TWO WEEKS AGO, online retailer Amazon.com claimed to have finally grown into its britches, posting a first-time quarterly net profit that raised eyebrows across the nation. Could Seattle lay claim to a true paragon of the dot-com era, one of the rare few that won't bite the bust? Perhaps Northwest newspapers should have gotten help from Arthur Andersen.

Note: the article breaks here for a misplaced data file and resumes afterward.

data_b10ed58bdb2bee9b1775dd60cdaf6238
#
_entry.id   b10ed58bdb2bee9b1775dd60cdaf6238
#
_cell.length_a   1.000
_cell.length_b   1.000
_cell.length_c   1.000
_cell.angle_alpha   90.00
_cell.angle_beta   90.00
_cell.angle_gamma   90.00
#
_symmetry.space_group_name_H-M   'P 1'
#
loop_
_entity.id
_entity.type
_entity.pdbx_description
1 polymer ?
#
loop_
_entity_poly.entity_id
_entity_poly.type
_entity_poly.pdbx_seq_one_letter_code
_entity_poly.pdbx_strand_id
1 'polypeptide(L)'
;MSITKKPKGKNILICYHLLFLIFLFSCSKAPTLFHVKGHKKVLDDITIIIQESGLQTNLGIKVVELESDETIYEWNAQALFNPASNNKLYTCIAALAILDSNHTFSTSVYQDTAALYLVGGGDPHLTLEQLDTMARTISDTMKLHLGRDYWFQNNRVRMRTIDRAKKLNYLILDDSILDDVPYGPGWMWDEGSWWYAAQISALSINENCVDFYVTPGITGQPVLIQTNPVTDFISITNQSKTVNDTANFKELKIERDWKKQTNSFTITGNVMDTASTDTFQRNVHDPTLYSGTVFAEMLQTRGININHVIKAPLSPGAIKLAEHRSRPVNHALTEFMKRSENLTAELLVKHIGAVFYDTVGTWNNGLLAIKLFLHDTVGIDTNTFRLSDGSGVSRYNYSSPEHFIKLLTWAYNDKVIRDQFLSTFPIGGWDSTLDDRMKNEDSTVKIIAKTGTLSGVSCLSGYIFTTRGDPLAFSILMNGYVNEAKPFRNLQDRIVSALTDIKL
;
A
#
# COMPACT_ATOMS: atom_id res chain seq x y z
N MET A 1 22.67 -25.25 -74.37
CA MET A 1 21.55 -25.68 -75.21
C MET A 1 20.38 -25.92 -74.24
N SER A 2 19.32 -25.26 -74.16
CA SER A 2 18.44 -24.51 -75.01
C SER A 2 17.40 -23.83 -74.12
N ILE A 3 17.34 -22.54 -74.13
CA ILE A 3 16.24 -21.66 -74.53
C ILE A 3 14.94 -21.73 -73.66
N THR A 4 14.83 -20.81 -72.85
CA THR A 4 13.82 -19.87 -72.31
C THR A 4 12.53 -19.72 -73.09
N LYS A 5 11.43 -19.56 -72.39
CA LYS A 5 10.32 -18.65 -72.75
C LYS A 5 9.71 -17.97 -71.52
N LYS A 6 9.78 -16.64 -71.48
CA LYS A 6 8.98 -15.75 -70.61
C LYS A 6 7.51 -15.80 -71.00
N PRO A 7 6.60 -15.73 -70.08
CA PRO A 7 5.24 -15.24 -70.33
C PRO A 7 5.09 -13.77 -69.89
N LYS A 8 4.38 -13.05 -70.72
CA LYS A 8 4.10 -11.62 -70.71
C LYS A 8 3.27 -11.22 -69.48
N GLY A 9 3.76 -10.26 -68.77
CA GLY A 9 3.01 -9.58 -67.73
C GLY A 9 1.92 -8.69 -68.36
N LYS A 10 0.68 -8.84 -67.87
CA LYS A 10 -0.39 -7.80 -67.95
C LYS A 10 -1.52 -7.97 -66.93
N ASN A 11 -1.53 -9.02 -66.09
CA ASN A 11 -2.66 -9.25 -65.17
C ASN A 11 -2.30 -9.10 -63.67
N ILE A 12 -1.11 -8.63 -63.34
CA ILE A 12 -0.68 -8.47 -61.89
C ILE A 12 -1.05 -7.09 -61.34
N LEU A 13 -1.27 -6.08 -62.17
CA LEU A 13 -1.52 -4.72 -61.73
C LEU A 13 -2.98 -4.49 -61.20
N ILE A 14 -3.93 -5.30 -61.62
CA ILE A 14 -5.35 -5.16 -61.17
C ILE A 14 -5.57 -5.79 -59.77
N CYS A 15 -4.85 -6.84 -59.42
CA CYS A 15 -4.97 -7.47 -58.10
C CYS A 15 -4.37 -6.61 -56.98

When The Wall Street Journal closely examined Amazon's rosy annual report, it found $166.7 million of the company's reported liquid assets were pledged "as collateral for a host of financial obligations." The pledged securities represent more than half of Amazon's year-end working capital, meaning the company's wad of spending loot may be a lot thinner than investors believed. Amazon detractors quoted in the Feb. 4 article are betting the company's stock will fall. But does it mean Amazon is a ticking debt bomb? Analysts interviewed by the Journal couldn't agree. And Amazon executives say everything is still going swell.